The area rule for transonic drag minimization was postulated and demonstrated by NACA engineer Richard Whitcomb. The rule was that the total cross-sectional area of an airplane should smoothly increase and then decrease. The result was that the fuselage cross section needed to be reduced beginning at the point of attachment of the leading edge of the wing and indented as necessary to compensate for the cross sectional area of the wing at each successive fuselage station going aft. The theory was provided to U.S. aerospace contractors in a confidential Research Memorandum in September 1952.
As it happened, Grumman had already defined and proposed an area-ruled fighter design to the Navy in December 1951. The result was the sleek F11F Tiger. Grumman went so far as to design special area-ruled external wing tanks for the Tiger.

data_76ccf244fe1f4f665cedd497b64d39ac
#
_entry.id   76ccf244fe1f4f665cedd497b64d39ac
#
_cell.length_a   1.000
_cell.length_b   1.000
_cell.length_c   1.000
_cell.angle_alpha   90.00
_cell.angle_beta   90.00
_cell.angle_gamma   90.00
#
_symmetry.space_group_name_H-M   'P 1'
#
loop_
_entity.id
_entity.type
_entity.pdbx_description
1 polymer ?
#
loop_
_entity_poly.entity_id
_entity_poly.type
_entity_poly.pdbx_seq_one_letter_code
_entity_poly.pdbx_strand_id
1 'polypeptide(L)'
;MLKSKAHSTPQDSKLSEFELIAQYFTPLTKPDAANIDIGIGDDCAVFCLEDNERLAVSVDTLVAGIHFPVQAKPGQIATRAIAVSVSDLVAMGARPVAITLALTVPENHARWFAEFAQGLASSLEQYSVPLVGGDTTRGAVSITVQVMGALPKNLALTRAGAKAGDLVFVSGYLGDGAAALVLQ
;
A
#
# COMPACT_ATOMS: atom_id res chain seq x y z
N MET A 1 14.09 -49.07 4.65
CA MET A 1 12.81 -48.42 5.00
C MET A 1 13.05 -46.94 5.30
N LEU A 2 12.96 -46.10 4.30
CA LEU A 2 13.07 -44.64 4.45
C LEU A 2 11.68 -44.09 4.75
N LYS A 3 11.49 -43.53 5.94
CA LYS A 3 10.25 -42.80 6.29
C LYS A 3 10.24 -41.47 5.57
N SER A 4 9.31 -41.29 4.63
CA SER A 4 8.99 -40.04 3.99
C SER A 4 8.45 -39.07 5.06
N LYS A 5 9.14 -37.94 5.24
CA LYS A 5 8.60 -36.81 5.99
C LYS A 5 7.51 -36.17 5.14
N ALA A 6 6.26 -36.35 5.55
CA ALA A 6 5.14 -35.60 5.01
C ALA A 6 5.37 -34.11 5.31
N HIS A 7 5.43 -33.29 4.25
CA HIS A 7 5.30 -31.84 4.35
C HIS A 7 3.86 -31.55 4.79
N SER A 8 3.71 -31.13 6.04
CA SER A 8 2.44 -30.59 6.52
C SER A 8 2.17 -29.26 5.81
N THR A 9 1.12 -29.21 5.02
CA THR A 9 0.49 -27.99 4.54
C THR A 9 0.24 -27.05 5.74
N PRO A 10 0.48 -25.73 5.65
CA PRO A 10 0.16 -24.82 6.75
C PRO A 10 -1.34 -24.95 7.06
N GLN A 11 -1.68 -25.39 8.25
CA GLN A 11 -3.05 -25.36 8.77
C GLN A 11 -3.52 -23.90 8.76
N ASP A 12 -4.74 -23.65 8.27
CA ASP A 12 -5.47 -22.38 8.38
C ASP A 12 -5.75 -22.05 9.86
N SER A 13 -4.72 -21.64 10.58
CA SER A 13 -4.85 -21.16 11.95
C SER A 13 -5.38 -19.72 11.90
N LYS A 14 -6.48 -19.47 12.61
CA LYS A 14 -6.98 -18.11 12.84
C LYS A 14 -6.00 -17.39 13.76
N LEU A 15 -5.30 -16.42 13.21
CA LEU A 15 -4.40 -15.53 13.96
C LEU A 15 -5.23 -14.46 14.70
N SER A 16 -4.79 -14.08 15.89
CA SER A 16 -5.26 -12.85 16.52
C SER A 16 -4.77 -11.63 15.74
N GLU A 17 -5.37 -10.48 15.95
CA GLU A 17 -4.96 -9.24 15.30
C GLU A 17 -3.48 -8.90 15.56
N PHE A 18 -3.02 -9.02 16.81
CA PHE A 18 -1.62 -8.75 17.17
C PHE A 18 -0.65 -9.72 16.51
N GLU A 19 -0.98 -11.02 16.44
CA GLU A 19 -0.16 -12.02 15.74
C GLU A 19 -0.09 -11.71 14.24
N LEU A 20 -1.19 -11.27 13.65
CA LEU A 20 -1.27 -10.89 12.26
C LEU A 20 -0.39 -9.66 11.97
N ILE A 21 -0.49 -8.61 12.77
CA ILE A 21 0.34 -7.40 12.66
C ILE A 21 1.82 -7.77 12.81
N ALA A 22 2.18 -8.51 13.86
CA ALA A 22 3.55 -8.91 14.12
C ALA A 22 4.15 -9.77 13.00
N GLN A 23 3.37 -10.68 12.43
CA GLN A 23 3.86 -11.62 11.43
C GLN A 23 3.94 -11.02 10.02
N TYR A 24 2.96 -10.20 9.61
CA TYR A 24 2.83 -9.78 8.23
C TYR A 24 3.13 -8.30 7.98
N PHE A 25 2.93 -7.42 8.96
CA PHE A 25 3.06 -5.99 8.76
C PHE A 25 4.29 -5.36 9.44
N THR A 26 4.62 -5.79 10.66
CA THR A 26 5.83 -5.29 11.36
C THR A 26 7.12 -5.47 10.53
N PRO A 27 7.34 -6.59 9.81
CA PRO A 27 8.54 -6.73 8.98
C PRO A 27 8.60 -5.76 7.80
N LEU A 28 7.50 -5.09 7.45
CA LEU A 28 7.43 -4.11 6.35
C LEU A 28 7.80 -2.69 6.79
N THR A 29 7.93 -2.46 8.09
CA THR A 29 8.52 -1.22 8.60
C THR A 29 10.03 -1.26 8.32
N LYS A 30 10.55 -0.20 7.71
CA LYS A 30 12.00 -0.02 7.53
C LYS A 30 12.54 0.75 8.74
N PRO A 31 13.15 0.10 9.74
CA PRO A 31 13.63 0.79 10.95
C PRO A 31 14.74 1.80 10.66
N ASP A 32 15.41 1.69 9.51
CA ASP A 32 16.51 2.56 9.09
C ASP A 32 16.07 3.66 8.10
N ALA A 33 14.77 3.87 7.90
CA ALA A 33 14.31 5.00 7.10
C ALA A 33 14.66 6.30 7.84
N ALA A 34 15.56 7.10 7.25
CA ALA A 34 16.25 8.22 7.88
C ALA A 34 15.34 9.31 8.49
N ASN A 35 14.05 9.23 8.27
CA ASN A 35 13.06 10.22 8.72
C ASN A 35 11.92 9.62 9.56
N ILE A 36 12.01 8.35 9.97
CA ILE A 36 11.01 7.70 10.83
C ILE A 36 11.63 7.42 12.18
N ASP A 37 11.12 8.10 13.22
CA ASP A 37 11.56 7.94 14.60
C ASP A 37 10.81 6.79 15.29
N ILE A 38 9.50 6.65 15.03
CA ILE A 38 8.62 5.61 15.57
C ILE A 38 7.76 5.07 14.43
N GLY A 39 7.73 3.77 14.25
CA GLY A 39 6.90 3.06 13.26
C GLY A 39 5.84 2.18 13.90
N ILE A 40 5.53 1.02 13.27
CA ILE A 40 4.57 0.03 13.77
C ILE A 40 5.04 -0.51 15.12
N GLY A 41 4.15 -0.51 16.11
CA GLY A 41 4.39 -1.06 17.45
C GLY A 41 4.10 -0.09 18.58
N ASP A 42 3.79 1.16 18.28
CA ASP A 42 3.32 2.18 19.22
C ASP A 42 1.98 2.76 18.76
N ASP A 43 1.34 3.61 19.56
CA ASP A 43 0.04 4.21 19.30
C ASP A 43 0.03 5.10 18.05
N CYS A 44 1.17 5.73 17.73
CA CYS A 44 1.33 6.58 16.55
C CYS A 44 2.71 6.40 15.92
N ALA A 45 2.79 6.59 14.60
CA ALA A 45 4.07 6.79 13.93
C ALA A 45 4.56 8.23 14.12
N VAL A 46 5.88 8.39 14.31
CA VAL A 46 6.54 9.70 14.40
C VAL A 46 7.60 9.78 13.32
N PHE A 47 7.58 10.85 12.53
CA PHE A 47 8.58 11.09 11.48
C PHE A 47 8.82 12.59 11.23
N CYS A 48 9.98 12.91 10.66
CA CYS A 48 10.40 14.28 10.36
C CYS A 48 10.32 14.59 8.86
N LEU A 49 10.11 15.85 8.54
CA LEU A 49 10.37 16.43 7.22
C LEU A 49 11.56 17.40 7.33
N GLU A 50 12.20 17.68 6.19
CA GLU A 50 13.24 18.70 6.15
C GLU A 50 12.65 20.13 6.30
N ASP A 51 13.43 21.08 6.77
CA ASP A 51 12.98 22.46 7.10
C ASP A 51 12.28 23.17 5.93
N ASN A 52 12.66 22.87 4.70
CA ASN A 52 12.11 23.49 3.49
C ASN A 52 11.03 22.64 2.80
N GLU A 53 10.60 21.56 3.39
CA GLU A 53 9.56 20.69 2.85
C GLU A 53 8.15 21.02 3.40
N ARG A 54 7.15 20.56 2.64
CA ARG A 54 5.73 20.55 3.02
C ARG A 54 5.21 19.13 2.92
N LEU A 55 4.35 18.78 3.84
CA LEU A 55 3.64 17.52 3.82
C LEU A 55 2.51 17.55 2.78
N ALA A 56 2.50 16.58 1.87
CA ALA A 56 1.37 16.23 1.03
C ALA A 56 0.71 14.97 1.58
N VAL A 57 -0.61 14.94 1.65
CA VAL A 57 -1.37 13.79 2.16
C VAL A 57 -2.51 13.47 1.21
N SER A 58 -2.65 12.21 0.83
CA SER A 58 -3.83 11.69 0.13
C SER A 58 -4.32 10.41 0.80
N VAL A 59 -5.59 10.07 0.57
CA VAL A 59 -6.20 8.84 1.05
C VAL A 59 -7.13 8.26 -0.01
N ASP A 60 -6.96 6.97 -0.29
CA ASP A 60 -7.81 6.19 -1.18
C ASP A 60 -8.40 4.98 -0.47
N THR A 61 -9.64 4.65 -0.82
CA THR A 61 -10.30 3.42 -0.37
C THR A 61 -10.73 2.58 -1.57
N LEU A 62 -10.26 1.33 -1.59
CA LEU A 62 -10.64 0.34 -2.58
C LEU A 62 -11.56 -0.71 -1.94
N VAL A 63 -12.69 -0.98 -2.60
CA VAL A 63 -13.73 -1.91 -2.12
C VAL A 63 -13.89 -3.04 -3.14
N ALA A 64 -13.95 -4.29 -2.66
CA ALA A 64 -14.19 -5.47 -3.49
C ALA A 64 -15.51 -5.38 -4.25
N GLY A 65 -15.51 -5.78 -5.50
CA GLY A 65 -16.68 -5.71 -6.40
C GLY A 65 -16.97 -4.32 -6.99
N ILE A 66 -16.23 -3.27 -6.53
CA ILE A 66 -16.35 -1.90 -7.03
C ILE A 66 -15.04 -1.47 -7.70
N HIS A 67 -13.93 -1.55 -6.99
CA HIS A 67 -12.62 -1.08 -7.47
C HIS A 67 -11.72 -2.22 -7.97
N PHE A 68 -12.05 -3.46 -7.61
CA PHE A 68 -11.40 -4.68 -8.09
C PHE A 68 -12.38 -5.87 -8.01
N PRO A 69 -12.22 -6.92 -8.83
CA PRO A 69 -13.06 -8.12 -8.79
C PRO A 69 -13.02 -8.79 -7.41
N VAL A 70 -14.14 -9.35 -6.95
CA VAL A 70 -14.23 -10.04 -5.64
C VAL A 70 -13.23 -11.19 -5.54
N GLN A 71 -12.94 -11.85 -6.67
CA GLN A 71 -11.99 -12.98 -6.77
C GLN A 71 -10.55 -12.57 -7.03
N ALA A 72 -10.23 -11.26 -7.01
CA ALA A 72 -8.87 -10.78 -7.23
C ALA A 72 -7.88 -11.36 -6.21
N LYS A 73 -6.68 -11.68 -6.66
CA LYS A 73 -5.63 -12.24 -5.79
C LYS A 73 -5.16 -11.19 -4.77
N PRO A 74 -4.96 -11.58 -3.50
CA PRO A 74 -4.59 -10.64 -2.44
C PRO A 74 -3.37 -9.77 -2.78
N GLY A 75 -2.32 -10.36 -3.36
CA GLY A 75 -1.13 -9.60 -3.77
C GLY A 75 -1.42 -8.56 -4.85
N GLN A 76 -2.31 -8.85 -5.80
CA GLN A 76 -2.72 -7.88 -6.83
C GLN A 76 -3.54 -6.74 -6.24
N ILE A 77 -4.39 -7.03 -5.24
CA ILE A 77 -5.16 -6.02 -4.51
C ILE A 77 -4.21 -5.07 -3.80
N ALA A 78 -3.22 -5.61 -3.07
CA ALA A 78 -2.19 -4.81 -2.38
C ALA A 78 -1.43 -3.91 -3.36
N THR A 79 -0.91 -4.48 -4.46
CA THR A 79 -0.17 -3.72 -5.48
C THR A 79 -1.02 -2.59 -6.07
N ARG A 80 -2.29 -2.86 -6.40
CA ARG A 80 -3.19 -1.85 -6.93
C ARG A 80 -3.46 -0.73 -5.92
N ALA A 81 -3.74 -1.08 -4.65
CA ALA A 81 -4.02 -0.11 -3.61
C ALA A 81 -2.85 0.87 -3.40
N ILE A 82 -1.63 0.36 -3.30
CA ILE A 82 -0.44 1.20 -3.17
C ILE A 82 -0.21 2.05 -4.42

Unfortunately, the engine chosen, the license-built Armstrong-Siddeley Sapphire, did not meet specified thrust. Although supersonic, the airplane fell well short of the guaranteed top speed. Performance with the substituted engine, the General Electric J79, was excellent but the Navy chose to standardize on the 1,000 mph F8U Crusader. Tiger production ended with only 201 built. After a very brief operational career with a handful of carrier-based squadrons, most of these were relegated to a training role. It also served for several years as the mount for the Blue Angels flight-demonstration team.